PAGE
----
The push for the post-season officially began for the Blue Jays in the High Mile City Friday night.
Denver is also known as the Gateway to the Rockies, a more apt description of Toronto’s season given its rocky record of stringing together wins.
The host Colorado Rockies aren’t good and neither are the Oakland A’s.
By the time the Jays return from their six-game road trip, a minimum of five games must be won.
A six-game sweep cannot be discounted as well.
When the Jays return home, a three-game series against the woeful Kansas City Royals await before a critical series against the Texas Rangers takes place, one that could have all kinds of playoff implications.
Toronto’s push may have been given a boost with Friday’s news that Chad Green had been activated from the 60-day injured list.
He was active for Friday night’s game.
The club also announced that infielder Spencer Horwitz has been recalled from Triple-A Buffalo and was also active for Friday’s game.
Right-handed reliever Hagen Danner was transferred to the 60-day IL because of a left oblique strain.
In his MLB debut, the same day when Alek Manoah was demoted for the second time this season, Danner was hurt after he faced his second batter.
By the way, Manoah has not pitched since Aug. 10.
Hopefully Green does not suffer a similar fate as Danner when Green makes his Blue Jays debut.
Unlike the greenhorn Danner, Green has been around the big-league block.
If history is to repeat itself, the hope is that Green follows the same trajectory Hyun Jin Ryu forged when he came back from Tommy John surgery.
Ryu has looked like his former self, a crafty, savvy and soft-throwing lefty who simply knows how to work the strike zone.
He was the scheduled starter for the series opener in Denver.
Green’s presence adds to a bullpen that has been quite good.
Erik Swanson remains out, but he’ll soon return once his stint on the 15-day IL expires.
Officially, the Jays announced earlier in the week that the veteran righty was diagnosed with thoracic spine inflammation.
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As for Green, he has the potential to be even better than Swanson, but so much will depend on how Green looks when he does make his way back to an MLB mound.
This off-season, the Jays came to terms with Green, 32, on a two-year deal worth US $8.5 million, pocket change in today’s baseball economics.
Green spent seven years with the New York Yankees and earned quite the reputation as a big-time bullpen arm.
In 12.1 innings spent between Single-A Dunedin and Triple-A Buffalo, Green posted a 1.46 ERA while striking out 15 and issuing one free pass.
Jordan Romano is the incumbent closer, a fact no one should debate.
Green is more than capable of emerging as that all-important set-up man.
As good as Jordan Hicks has looked, the fireballer has also had moments when he lacks control and gives up the long ball.
Yimi Garcia has been good, Trevor Richards, Genesis Cabrera as well, as the list of options is long.
The chances of the Blue Jays qualifying for the playoffs isn’t as long, but time, clearly, is running out.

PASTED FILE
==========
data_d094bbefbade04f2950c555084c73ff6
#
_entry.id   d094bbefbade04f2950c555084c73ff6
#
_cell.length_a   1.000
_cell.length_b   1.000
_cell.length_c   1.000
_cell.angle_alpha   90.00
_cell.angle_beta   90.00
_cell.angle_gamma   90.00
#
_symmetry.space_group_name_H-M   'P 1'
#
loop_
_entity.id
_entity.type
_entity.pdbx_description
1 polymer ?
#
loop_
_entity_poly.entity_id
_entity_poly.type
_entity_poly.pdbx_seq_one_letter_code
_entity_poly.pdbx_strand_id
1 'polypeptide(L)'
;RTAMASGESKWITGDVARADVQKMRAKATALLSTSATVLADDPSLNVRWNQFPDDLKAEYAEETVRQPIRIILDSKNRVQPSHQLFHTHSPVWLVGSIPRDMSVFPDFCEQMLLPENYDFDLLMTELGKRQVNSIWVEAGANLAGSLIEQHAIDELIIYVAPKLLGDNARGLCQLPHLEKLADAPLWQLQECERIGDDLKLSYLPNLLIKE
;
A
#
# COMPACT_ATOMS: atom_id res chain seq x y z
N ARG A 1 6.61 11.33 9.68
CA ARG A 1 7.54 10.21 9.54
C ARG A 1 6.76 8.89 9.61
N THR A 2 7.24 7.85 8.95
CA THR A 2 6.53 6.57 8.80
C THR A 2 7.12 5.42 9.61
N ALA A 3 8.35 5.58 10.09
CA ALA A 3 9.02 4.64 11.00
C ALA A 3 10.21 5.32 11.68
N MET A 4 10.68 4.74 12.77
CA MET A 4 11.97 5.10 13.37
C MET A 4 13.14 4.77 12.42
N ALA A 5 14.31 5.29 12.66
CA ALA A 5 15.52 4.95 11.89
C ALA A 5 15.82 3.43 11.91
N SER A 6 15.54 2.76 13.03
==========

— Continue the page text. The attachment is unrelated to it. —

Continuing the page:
Friday officially marked the turn of the calendar, a moment when baseball’s playoff races begin to heat up.
Despite their uneven season marred by an offence that often takes too many games off, the Jays have the pitching to make a serious push.
And once in, all bets are off.
Winning the AL East seems like a stretch, but nailing down one of three wild-card slots in the AL isn’t so far-fetched.
At no point this season have the Blue Jays won more than six games in a row.
Streaks aren’t so crucial when the goal is to stack series wins.
Still, a sustained streak does speak to playing well when the lineup is producing, starters are going a minimum of five innings and the bullpen is doing its job.
The Jays managed to stay above .500 during Bo Bichette’s first injury absence.
This time around, flirting with .500 won’t cut it.
Matt Chapman’s right middle finger has sidelined the slick-fielding third baseman.
Injuries, as they say, are part of baseball, or any sport for that matter.
In times of duress, players need to step up, namely the likes of Vladimir Guerrero Jr. and George Springer.
Whatever has been said about manager John Schneider, whether some of the team’s alleged big guns have failed to deliver, they are all dismissed given the baseball calendar.
If they persist, then some hard off-season decisions must be made.
For now, the time is right for the Blue Jays to make their push.
The schedule dictates it, the gravity of the Jays’ situation says so and the arrival of September confirms it.
Either way you slice it, it’s go time for the Jays.
Heading into Friday’s play, the Jays found themselves 2.5 games back of Texas for the third wild-card spot.
The Rangers began an nine-game homestand Friday night, a stretch that will see Texas play three-game series against Minnesota, Houston and Oakland before winging it to Toronto for a four-game series that begins Sept. 11.
Back in mid-June when the Rangers played host to the Blue Jays, Texas took two of three.
In the series rubber match, the Rangers overcame a 6-0 deficit to beat Toronto, 11-7.
Horwitz, by the way, made his MLB debut when he served as DH in the loss.
For the record, he had a hit, walked twice and drove in one run.